What is a mobile product app, a learning solution, doing at an advertising awards show like Goafest? Well, once you go through the Ben & Bella Treasure Box AR app that was nominated for an award, you realise that the new face of brand engagement need not be a pure communication campaign but can also be a product itself! And if the app uses artificial intelligence, augmented reality (AR), analytics and gaming as Ben and Bella does, then the engagement potential can be very high.
Ben & Bella is six-month-old startup GoPhygital’s early project. It is a learning app for pre-schoolers based on a physical story book which is brought alive using image search, AR and a host of other techniques. As the name suggests, the business model of the startup, founded by applied gaming expert Ninad Chhaya (he was co-founder, IndiaGames, and had done stints with Jump Games, Playcaso and Robosoft) and his childhood friend, engineer Hitesh Jain revolves around merging the physical and digital. GoPhygital has been incubated by Jain’s firm WITS Interactive, a trans media agency that counts a lot of European publishers among its clients. It was thus natural for GoPhygital to start off with a publishing project.
Ben & Bella, created for German publisher Early Learning Group, is an example of how the physical and digital worlds can meld. The objective was to familiarise children with spoken English, achieved in an interactive manner. All a child has to do is click on the app and use its camera to scan the pictures of the story book. The minute it hovers over a picture, the app is activated and starts a song, a video or a game. Suppose the child scans the picture of an elephant, the app will pronounce the word elephant and could start a quiz on the pachyderm.
It doesn’t end there, as Hitesh Jain explains. With 200,000 minutes of content being consumed on the app, it generates a lot of analytics on what its users are doing. It has exact information on which images the child has scanned, the videos she has seen, and the words she may have learnt. So personalised tests can be set based on exactly what has been seen and learnt.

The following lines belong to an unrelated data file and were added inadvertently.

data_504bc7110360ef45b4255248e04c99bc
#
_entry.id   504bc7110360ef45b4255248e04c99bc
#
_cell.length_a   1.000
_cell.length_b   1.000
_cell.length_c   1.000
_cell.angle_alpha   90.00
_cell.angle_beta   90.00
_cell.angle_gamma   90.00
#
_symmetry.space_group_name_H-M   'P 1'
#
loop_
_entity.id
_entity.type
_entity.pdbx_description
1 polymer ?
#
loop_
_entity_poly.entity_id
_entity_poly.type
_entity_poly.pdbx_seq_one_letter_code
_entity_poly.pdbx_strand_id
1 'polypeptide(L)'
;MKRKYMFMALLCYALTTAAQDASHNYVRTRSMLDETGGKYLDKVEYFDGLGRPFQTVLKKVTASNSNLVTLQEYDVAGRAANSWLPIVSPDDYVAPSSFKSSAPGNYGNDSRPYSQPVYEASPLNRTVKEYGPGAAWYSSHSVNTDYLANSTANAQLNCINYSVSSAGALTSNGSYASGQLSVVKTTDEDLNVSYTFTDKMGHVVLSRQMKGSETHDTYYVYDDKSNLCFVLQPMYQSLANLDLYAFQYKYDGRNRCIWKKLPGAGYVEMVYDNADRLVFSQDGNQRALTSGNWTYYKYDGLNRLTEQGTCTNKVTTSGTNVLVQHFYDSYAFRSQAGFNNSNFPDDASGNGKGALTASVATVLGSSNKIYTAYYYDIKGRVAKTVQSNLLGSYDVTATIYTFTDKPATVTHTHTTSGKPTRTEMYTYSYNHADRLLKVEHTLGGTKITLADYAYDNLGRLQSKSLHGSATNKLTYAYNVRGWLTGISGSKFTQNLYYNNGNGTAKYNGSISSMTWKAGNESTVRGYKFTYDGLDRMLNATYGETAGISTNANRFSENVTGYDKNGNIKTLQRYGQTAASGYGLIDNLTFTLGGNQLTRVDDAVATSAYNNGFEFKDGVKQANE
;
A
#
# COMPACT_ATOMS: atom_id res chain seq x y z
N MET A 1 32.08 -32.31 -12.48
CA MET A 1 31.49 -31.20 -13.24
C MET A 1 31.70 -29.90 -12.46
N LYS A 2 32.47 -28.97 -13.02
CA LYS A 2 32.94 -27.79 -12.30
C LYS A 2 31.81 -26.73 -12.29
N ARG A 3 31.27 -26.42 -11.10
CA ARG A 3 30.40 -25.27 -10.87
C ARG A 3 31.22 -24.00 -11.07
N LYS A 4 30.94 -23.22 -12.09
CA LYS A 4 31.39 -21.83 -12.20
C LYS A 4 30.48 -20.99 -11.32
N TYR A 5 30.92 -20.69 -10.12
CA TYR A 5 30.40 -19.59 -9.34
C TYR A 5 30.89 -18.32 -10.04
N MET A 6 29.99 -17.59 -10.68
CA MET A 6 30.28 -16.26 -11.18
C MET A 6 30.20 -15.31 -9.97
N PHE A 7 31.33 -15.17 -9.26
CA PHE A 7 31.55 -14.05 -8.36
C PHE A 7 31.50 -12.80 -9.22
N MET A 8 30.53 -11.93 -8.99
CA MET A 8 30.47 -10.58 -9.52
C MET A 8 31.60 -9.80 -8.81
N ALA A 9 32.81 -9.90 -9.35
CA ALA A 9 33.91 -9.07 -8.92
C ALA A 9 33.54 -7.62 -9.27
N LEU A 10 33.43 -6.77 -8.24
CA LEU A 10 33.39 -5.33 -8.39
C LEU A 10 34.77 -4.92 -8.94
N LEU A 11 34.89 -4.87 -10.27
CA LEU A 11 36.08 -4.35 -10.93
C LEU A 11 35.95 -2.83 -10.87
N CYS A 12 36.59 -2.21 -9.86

But the biggest result of the app, says Jain, is that the physical (books) has driven the user to the digital and back again to physical. He describes how Early Learning Group was worried that once the app was made, children would stop consuming the books. But the app has driven them to buy flashcards and stickers, generating more business for the publisher.
According to Jain, there’s lot that can be done with this technology. Right now it is a simple intervention for kids. The algorithm recognises a shape and gets activated, but it can be applied in a lot of places with a lot more complexity. “Suppose we are working with a brand, say a company, if I have a logo placed at its reception, I can tie that to an interactive app. Every employee will have a smart device; all they have to do when they come in is scan the logo and it will read the employee profile and it could give him or her a task, or a news update related to the department he or she is in.” He says the possibilities are endless.
GoPhygital’s parent WITS Interactive has in the past created some interesting solutions for publishers. For instance, Jain describes how publishers in Germany were feeling threatened by the march of Amazon and its push towards getting readers on Kindle and the free availability of content online. WITS teamed up with Möllers & Bellinghausen Publishing to create a book discovery tool on the Internet – a social media platform called Book2Look. It finds reviews on books published in top e-commerce sites and incorporates this in a widget on the platform. It became a viral marketing tool used by publishers, authors.
Now, through GoPhygital, Jain hopes to create new chapters for publishers.
“Digital exists only when physical exists. So it has to be a two-way thing,” sums up Jain.